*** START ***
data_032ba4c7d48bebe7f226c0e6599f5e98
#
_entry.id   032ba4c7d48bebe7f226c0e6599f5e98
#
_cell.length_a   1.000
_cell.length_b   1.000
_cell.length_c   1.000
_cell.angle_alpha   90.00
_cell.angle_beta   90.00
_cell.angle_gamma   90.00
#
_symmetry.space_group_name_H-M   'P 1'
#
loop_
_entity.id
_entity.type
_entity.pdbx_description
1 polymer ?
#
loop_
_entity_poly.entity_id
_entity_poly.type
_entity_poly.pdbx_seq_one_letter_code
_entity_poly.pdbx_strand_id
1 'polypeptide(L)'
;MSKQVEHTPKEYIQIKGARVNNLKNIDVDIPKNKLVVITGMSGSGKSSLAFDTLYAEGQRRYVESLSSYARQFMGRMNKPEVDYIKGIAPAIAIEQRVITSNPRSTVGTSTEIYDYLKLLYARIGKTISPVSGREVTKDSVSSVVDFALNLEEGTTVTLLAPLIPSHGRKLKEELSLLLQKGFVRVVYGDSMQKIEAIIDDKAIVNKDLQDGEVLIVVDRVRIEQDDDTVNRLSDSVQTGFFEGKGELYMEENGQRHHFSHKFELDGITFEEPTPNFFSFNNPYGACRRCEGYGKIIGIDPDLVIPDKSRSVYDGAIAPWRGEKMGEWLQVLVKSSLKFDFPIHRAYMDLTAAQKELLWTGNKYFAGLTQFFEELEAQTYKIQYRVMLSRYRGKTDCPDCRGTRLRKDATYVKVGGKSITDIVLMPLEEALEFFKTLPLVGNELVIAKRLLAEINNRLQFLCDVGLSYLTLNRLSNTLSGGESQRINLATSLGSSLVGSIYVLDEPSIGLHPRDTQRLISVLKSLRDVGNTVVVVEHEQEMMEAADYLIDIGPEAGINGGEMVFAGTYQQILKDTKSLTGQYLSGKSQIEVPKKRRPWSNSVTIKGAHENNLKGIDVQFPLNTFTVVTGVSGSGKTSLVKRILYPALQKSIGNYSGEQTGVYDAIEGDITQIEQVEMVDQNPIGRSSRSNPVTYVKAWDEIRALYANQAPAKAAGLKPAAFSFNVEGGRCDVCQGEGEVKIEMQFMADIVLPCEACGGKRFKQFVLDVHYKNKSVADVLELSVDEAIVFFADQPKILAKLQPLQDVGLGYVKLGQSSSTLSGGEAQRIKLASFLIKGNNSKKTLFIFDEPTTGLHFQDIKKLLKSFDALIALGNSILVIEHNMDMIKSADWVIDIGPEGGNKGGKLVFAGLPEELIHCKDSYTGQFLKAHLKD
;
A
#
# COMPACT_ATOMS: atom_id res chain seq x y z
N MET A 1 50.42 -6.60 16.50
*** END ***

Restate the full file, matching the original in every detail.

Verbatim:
data_032ba4c7d48bebe7f226c0e6599f5e98
#
_entry.id   032ba4c7d48bebe7f226c0e6599f5e98
#
_cell.length_a   1.000
_cell.length_b   1.000
_cell.length_c   1.000
_cell.angle_alpha   90.00
_cell.angle_beta   90.00
_cell.angle_gamma   90.00
#
_symmetry.space_group_name_H-M   'P 1'
#
loop_
_entity.id
_entity.type
_entity.pdbx_description
1 polymer ?
#
loop_
_entity_poly.entity_id
_entity_poly.type
_entity_poly.pdbx_seq_one_letter_code
_entity_poly.pdbx_strand_id
1 'polypeptide(L)'
;MSKQVEHTPKEYIQIKGARVNNLKNIDVDIPKNKLVVITGMSGSGKSSLAFDTLYAEGQRRYVESLSSYARQFMGRMNKPEVDYIKGIAPAIAIEQRVITSNPRSTVGTSTEIYDYLKLLYARIGKTISPVSGREVTKDSVSSVVDFALNLEEGTTVTLLAPLIPSHGRKLKEELSLLLQKGFVRVVYGDSMQKIEAIIDDKAIVNKDLQDGEVLIVVDRVRIEQDDDTVNRLSDSVQTGFFEGKGELYMEENGQRHHFSHKFELDGITFEEPTPNFFSFNNPYGACRRCEGYGKIIGIDPDLVIPDKSRSVYDGAIAPWRGEKMGEWLQVLVKSSLKFDFPIHRAYMDLTAAQKELLWTGNKYFAGLTQFFEELEAQTYKIQYRVMLSRYRGKTDCPDCRGTRLRKDATYVKVGGKSITDIVLMPLEEALEFFKTLPLVGNELVIAKRLLAEINNRLQFLCDVGLSYLTLNRLSNTLSGGESQRINLATSLGSSLVGSIYVLDEPSIGLHPRDTQRLISVLKSLRDVGNTVVVVEHEQEMMEAADYLIDIGPEAGINGGEMVFAGTYQQILKDTKSLTGQYLSGKSQIEVPKKRRPWSNSVTIKGAHENNLKGIDVQFPLNTFTVVTGVSGSGKTSLVKRILYPALQKSIGNYSGEQTGVYDAIEGDITQIEQVEMVDQNPIGRSSRSNPVTYVKAWDEIRALYANQAPAKAAGLKPAAFSFNVEGGRCDVCQGEGEVKIEMQFMADIVLPCEACGGKRFKQFVLDVHYKNKSVADVLELSVDEAIVFFADQPKILAKLQPLQDVGLGYVKLGQSSSTLSGGEAQRIKLASFLIKGNNSKKTLFIFDEPTTGLHFQDIKKLLKSFDALIALGNSILVIEHNMDMIKSADWVIDIGPEGGNKGGKLVFAGLPEELIHCKDSYTGQFLKAHLKD
;
A
#
# COMPACT_ATOMS: atom_id res chain seq x y z
N MET A 1 50.42 -6.60 16.50